Issuing coloured passports is cruel and discriminatory | opinion | top | Hindustan Times
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Issuing coloured passports is cruel and discriminatory

The new law is a violation of Article 14, 15 and 16 of the Constitution under which every citizen has to be treated equally

opinion Updated: Jan 26, 2018 15:20 IST
The government  should  realise that by removing the last page from passports, it is reducing the utility of a passport and making it just a document for international travel, instead of an authentic identification document  (Representative Photo)
The government should realise that by removing the last page from passports, it is reducing the utility of a passport and making it just a document for international travel, instead of an authentic identification document (Representative Photo)(REUTERS)

The Union government’s recent decision to change the colour of the passport for certain categories of people, as I understand, was in response to the demand,especially from single parents and adopted children, for removal of the father’s name found on the last page in the document. But now, by doing away with the entire page, important details such as a person’s emigration status will no longer be there. By addressing one issue, the government has introduced other complications.

The incorporation of emigration clearance status — the ECR or ECNR (Emigration Check Required and Emigration Check Not Required) — into the passport was a measure adopted by the government as per The Emigration Act, 1983, to protect people with less educational qualifications working abroad from human trafficking and exploitative labour regimes.

The alternative measure now suggested by the government is to adopt a distinctive colour for the cover page of the passports so as to differentiate them easily. I feel that the move to provide two different types of passports to people of the same nationality is discriminatory and condemnable. Under the pretext of protecting the rights of one section of citizens, the government has harmed another set who will now be treated as second-class citizens in other countries based on their educational status and employment.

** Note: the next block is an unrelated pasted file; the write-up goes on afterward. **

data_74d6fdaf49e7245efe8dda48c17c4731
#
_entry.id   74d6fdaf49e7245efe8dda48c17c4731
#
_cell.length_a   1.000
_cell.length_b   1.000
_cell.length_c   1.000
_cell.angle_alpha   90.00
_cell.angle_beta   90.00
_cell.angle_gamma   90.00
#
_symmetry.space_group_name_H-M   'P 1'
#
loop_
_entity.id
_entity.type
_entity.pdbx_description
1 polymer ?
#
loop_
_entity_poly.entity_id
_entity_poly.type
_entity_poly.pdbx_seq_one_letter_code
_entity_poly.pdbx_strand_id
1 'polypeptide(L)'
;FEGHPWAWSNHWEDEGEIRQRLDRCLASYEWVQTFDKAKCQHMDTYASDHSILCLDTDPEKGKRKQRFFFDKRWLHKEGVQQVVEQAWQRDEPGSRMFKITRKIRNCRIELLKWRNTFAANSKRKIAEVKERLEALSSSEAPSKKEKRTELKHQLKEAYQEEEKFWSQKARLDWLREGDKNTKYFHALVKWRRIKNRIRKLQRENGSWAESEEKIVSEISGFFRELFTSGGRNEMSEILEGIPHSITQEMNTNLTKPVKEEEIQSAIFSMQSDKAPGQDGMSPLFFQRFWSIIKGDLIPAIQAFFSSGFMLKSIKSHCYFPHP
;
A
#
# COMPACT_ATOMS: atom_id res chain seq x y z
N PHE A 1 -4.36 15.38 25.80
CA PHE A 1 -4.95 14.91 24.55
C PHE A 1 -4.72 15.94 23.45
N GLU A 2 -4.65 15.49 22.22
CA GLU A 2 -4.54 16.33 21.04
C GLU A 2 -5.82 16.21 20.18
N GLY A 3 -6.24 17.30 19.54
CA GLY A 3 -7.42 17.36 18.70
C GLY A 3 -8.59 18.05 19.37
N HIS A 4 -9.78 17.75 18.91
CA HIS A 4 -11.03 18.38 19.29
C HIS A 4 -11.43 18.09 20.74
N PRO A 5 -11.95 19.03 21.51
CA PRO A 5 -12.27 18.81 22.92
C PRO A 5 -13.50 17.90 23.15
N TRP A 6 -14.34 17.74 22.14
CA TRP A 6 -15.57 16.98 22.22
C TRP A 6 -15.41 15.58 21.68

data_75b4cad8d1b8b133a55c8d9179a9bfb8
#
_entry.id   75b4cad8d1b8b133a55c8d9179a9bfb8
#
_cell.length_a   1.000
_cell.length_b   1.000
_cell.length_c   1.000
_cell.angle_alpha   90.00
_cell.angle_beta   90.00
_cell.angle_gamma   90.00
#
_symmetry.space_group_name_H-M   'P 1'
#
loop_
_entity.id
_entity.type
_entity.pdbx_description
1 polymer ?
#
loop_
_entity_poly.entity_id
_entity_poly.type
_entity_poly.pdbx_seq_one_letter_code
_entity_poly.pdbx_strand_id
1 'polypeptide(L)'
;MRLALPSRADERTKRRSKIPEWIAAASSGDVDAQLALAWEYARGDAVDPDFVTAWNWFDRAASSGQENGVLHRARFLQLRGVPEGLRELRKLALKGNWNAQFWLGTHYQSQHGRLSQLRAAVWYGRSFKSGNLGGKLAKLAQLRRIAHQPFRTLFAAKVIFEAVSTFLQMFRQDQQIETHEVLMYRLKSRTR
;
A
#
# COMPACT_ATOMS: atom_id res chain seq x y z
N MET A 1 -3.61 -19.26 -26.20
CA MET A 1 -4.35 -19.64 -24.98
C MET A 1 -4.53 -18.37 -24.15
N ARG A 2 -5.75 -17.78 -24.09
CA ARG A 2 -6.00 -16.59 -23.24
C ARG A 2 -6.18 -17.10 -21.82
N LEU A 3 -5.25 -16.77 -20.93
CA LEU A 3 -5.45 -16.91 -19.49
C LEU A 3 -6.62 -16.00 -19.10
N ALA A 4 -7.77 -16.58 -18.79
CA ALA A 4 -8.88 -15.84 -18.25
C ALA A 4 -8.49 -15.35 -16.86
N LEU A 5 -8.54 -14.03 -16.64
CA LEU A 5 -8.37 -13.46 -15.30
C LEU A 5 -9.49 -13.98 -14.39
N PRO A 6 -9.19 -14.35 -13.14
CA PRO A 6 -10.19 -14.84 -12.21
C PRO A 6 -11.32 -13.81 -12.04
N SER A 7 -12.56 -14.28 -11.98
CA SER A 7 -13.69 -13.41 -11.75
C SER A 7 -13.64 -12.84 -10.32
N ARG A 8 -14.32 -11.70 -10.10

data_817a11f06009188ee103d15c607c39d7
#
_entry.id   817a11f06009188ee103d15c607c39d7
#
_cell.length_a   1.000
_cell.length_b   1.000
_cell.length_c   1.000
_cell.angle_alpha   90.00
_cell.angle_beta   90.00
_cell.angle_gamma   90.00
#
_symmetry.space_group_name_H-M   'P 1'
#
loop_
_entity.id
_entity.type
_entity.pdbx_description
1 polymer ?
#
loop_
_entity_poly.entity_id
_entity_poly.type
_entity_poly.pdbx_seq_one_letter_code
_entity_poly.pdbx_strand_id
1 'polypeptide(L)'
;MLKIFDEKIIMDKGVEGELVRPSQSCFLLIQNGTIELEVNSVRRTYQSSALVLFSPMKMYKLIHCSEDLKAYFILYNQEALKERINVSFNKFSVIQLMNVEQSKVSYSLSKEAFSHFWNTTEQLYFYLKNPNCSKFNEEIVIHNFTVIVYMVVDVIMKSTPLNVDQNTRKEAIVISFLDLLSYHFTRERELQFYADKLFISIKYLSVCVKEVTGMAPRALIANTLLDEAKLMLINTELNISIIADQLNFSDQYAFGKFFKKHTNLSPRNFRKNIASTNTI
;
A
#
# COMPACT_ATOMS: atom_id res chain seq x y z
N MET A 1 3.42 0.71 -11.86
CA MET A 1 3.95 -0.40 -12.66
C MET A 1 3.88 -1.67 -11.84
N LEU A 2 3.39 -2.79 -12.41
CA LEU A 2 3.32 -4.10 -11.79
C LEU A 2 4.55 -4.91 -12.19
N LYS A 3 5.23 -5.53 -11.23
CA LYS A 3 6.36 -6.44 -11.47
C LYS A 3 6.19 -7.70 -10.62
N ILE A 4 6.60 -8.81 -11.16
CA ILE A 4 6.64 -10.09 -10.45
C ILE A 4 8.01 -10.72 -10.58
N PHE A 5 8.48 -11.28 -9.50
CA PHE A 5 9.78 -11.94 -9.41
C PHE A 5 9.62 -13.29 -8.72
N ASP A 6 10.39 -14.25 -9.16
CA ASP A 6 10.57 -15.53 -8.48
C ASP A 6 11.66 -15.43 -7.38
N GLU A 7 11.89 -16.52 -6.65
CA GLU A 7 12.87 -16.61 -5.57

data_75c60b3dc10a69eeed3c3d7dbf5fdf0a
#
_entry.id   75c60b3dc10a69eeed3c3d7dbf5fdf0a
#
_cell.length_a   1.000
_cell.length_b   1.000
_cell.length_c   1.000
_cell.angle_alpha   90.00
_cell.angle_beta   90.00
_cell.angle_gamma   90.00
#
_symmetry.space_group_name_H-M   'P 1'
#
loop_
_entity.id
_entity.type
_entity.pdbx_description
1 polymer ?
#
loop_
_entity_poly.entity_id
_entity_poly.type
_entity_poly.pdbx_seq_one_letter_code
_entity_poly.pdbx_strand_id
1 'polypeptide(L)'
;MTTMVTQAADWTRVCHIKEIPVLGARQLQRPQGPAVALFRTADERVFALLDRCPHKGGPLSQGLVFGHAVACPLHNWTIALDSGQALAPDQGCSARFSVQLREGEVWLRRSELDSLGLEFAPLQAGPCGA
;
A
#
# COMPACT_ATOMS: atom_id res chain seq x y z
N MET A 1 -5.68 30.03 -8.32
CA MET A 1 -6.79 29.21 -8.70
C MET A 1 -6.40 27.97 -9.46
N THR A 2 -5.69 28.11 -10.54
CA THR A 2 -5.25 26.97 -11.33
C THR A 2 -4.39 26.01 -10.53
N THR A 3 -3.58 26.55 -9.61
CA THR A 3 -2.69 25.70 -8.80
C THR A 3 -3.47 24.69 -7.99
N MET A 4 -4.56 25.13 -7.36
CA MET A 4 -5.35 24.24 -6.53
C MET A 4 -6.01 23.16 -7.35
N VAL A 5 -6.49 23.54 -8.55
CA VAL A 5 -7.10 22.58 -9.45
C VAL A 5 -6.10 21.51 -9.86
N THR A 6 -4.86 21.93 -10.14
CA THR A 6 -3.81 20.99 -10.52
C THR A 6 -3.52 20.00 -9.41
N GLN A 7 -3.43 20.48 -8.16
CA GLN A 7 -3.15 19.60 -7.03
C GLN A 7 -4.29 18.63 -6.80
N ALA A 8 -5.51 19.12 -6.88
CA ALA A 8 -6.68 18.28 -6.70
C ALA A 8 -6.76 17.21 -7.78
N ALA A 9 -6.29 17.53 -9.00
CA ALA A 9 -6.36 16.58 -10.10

If the present dispensation is serious about addressing the concerns of single parents, they could provide an option to the persons concerned to choose whether they want to incorporate the name of the father in the passport while applying for it. We could have included some unique bar codes on the basis of the nature of the passports which connects directly with the MEA networks. This could help the ministry in monitoring their welfare.

The government should realise that by removing the last page from passports, it is reducing its utility and making it just a document for international travel, instead of an authentic identification document . It is a major setback for Indians living abroad as they use this document as an identity proof to create bank accounts, birth and death registrations, and so on.

Educational qualifications should be the criteria only for selection to a profession and not to grade people as first-class and second-class citizens. It is not by choice that some sections could not study more than they did. There are many Indians working abroad who may not have higher degrees but are proficient in their professions. We have so many examples of Keralites who have, despite the lack of higher education, done very well abroad.

At least 15% of the 2.5 million Keralites in West Asia have an ECR status, which means they must now get orange coloured passports. The new law is a violation of Article 14, 15 and 16 of the Constitution under which every citizen has to be treated equally.

How could a responsible, democratic government rely on the logic of officials from two ministries and take a decision which is going to impact the fundamentals of our constitutional ethos and the lives and livelihoods of millions of citizens?

Oommen Chandy is Congress leader and former chief minister of Kerala

The views expressed are personal